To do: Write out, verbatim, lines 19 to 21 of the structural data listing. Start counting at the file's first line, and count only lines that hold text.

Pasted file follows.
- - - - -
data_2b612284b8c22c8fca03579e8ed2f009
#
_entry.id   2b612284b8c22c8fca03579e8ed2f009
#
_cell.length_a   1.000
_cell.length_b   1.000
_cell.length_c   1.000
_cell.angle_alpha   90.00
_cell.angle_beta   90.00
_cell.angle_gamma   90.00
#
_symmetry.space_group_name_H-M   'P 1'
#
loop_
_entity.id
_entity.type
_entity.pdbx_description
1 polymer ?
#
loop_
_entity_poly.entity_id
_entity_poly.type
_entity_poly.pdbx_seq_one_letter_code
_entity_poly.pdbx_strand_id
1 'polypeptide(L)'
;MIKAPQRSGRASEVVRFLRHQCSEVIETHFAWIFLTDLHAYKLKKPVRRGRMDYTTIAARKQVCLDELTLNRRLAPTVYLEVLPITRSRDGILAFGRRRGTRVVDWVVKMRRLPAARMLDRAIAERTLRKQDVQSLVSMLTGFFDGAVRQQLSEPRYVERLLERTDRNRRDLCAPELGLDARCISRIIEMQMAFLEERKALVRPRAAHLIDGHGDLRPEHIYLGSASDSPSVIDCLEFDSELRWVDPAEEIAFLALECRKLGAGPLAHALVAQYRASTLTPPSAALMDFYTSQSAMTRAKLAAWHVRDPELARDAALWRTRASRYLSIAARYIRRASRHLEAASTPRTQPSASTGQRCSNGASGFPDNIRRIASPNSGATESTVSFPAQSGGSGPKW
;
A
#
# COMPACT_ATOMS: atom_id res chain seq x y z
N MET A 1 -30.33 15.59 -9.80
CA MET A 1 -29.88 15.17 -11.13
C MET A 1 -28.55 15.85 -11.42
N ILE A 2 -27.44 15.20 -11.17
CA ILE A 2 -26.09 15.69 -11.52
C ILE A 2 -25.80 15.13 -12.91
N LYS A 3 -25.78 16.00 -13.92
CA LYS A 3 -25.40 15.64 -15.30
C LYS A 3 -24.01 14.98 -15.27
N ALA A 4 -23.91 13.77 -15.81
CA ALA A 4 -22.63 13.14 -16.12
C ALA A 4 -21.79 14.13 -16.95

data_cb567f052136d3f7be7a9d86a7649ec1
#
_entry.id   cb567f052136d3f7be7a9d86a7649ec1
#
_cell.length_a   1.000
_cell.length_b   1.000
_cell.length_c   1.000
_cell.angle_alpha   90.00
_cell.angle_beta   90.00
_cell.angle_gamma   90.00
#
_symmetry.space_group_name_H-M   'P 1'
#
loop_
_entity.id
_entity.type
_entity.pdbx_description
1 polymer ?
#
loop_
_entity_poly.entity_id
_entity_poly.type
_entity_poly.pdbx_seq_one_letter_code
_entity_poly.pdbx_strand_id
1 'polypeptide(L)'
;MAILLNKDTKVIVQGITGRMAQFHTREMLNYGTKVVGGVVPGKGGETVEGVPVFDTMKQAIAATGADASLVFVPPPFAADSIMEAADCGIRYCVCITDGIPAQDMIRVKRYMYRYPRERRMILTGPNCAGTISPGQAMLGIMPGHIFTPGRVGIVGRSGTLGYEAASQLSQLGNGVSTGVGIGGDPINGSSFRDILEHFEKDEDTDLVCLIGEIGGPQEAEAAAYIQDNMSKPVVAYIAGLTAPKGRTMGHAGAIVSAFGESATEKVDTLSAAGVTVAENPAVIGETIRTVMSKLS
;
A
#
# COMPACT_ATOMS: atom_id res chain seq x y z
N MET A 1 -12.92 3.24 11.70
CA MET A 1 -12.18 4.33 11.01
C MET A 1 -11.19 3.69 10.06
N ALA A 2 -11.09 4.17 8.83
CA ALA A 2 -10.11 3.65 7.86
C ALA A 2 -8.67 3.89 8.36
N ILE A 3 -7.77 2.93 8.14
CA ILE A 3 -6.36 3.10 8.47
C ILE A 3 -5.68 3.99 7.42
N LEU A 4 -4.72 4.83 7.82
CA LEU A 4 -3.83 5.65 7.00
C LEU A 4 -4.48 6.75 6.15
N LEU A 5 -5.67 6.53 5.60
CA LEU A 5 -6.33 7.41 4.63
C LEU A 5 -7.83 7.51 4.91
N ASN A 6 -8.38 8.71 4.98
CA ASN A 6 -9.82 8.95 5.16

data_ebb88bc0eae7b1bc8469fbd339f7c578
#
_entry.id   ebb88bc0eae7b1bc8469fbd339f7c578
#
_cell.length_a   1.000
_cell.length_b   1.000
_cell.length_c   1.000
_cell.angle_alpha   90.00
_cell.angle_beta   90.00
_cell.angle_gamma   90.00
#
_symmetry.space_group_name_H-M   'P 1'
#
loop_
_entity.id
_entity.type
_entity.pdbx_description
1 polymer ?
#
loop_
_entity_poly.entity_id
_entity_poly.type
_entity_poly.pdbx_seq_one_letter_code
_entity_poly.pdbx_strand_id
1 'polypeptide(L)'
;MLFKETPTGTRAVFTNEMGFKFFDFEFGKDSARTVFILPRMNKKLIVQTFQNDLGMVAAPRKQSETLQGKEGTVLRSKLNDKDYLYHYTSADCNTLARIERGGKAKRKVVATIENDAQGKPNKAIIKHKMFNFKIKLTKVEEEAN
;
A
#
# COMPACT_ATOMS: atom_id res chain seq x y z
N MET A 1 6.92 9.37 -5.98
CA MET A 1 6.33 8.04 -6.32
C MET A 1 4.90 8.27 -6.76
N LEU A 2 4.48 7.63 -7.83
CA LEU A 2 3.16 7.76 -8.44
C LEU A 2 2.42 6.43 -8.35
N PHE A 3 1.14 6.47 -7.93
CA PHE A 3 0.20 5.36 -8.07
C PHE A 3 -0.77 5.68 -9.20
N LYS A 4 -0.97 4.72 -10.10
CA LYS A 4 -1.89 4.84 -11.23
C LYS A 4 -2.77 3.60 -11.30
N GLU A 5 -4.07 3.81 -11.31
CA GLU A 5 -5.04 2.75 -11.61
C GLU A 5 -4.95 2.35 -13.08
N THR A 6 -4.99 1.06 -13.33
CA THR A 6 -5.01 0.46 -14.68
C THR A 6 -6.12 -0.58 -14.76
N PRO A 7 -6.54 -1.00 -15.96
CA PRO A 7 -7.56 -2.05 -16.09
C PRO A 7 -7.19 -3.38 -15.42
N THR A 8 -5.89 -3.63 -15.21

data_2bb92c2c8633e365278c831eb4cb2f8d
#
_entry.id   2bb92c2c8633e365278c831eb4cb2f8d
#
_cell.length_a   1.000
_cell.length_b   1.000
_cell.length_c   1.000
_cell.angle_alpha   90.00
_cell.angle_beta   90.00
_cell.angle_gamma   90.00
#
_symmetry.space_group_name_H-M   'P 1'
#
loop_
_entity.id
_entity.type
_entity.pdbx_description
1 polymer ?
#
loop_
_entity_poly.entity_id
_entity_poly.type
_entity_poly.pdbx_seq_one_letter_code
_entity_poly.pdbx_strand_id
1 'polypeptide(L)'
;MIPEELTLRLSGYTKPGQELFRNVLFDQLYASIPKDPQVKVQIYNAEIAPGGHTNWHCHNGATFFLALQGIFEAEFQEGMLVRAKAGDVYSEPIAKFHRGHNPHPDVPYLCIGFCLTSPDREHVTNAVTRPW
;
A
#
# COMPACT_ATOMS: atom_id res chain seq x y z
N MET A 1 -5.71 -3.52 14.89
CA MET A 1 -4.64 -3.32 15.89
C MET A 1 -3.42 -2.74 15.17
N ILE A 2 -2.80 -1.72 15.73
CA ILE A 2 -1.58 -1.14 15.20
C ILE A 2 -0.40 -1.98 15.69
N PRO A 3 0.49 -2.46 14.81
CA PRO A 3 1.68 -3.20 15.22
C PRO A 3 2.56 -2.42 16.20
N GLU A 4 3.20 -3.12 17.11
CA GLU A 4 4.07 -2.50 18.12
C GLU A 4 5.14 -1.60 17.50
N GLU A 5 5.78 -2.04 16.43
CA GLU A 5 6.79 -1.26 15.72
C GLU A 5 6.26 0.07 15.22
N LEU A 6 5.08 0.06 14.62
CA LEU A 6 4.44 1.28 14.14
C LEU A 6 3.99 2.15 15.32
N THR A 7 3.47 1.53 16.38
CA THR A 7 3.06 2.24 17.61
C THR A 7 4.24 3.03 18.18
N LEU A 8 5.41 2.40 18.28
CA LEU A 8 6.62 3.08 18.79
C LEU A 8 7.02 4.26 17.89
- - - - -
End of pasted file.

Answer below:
#
loop_
_entity_poly.entity_id